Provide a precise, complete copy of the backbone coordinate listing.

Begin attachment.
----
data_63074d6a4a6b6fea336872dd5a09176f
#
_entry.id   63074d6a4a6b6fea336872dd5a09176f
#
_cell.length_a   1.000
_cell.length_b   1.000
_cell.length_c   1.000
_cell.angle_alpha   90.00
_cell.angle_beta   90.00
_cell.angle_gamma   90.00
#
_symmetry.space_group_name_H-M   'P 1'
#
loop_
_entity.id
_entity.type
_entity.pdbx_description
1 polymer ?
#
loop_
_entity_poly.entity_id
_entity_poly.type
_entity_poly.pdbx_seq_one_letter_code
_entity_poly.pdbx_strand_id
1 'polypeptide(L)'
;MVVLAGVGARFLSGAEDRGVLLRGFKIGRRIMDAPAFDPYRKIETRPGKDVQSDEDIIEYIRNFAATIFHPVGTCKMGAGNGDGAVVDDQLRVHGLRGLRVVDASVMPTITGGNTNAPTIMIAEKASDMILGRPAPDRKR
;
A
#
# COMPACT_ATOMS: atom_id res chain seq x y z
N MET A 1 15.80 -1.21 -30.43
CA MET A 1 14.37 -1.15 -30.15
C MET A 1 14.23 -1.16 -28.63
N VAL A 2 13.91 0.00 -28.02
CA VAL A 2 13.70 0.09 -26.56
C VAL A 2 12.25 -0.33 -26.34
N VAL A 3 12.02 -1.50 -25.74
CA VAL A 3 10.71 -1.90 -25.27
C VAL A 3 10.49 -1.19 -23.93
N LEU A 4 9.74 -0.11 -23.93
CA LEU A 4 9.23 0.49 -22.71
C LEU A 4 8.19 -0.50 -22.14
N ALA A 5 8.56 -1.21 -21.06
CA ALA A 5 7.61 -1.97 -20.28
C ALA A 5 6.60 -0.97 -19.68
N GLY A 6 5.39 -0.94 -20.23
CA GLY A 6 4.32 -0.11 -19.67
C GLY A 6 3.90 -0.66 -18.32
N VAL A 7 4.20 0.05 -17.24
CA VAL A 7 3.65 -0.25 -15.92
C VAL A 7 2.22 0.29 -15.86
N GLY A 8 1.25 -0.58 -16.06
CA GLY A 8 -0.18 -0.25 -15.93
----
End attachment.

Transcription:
data_63074d6a4a6b6fea336872dd5a09176f
#
_entry.id   63074d6a4a6b6fea336872dd5a09176f
#
_cell.length_a   1.000
_cell.length_b   1.000
_cell.length_c   1.000
_cell.angle_alpha   90.00
_cell.angle_beta   90.00
_cell.angle_gamma   90.00
#
_symmetry.space_group_name_H-M   'P 1'
#
loop_
_entity.id
_entity.type
_entity.pdbx_description
1 polymer ?
#
loop_
_entity_poly.entity_id
_entity_poly.type
_entity_poly.pdbx_seq_one_letter_code
_entity_poly.pdbx_strand_id
1 'polypeptide(L)'
;MVVLAGVGARFLSGAEDRGVLLRGFKIGRRIMDAPAFDPYRKIETRPGKDVQSDEDIIEYIRNFAATIFHPVGTCKMGAGNGDGAVVDDQLRVHGLRGLRVVDASVMPTITGGNTNAPTIMIAEKASDMILGRPAPDRKR
;
A
#
# COMPACT_ATOMS: atom_id res chain seq x y z
N MET A 1 15.80 -1.21 -30.43
CA MET A 1 14.37 -1.15 -30.15
C MET A 1 14.23 -1.16 -28.63
N VAL A 2 13.91 0.00 -28.02
CA VAL A 2 13.70 0.09 -26.56
C VAL A 2 12.25 -0.33 -26.34
N VAL A 3 12.02 -1.50 -25.74
CA VAL A 3 10.71 -1.90 -25.27
C VAL A 3 10.49 -1.19 -23.93
N LEU A 4 9.74 -0.11 -23.93
CA LEU A 4 9.23 0.49 -22.71
C LEU A 4 8.19 -0.50 -22.14
N ALA A 5 8.56 -1.21 -21.06
CA ALA A 5 7.61 -1.97 -20.28
C ALA A 5 6.60 -0.97 -19.68
N GLY A 6 5.39 -0.94 -20.23
CA GLY A 6 4.32 -0.11 -19.67
C GLY A 6 3.90 -0.66 -18.32
N VAL A 7 4.20 0.05 -17.24
CA VAL A 7 3.65 -0.25 -15.92
C VAL A 7 2.22 0.29 -15.86
N GLY A 8 1.25 -0.58 -16.06
CA GLY A 8 -0.18 -0.25 -15.93